Storied People

We are a storied people. Joan Didion reminds us in The White Album that we tell ourselves stories in order to live. We are constantly converting our lives into a story about our lives and bouncing that story off larger cultural tales. It is one reason I teach theology. I love teaching young people the stories in the Bible and looking for ourselves in them. We need to know our story to know where we came from, where we are and where we are going. It gives us a foundation to stand on. It connects us to our ancestors. It reminds us that we are part of a larger narrative.

My son loves books, and it is a gift to surround him with stories. When we play make believe, we are living in the stories we are creating. I get excited thinking about the stories I will share with him as he gets older, stories I loved as a child, stories that changed my mind, changed my life. He will be welcomed to share in my canon, and will undoubtedly add to mine as he creates his own.

When I am taking pictures of him or journaling about him, I am aware that I am crafting his story. As a writer, I take this job very seriously. It feels like a big responsibility. The folklore that comes out of our youth has a role in our identity formation. The stories that our ancestors tell us about ourselves take root. What moments do I capture that get at the heart of who he is? What narrative threads are presenting themselves in his story? He will get a sense of who he was and who he is and who he is becoming by ingesting my interpretation of his life. For now, before he has memory, I am helping craft his story for him.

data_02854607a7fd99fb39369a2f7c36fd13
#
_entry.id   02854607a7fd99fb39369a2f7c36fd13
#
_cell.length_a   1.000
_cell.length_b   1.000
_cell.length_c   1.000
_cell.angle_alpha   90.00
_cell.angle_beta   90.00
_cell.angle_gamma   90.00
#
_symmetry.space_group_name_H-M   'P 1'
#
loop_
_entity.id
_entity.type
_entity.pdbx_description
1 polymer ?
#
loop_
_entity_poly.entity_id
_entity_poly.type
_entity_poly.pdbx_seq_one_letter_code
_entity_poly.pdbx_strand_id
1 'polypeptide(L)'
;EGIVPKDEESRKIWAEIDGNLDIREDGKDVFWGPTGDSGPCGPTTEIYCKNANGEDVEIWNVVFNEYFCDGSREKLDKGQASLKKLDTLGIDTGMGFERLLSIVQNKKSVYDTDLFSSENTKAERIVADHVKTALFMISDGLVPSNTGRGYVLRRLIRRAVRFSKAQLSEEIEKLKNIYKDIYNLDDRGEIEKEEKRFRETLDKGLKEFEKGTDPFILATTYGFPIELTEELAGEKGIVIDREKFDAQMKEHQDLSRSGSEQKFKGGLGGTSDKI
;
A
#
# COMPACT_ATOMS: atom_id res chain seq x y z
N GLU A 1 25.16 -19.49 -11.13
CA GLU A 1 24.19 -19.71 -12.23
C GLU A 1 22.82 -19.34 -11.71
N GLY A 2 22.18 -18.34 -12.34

Ken Burns has a great video on Vimeo called On Story. He talks about re-telling stories of history, how he likes complicated stories where 1 + 1 = 3. Where villains are lovable and heroes are faulty. Where the strength of someones story may challenge us to change our minds. Every story is manipulation, and he reaches for an emotional truth through that unavoidable manipulation. He says, “We tell stories to continue ourselves.” Stories remind us that it is going to be okay.

What stories are you telling?

What stories are you swimming in?

What stories do you hold as true?

What story are you living?

Published by Ellie Roscher

Ellie Roscher is the author of How Coffee Saved My Life, and Other Stories of Stumbling to Grace. She holds a master’s degree in Theology/Urban Ministry from Luther Seminary and an MFA in Creative Nonfiction writing at Sarah Lawrence College.

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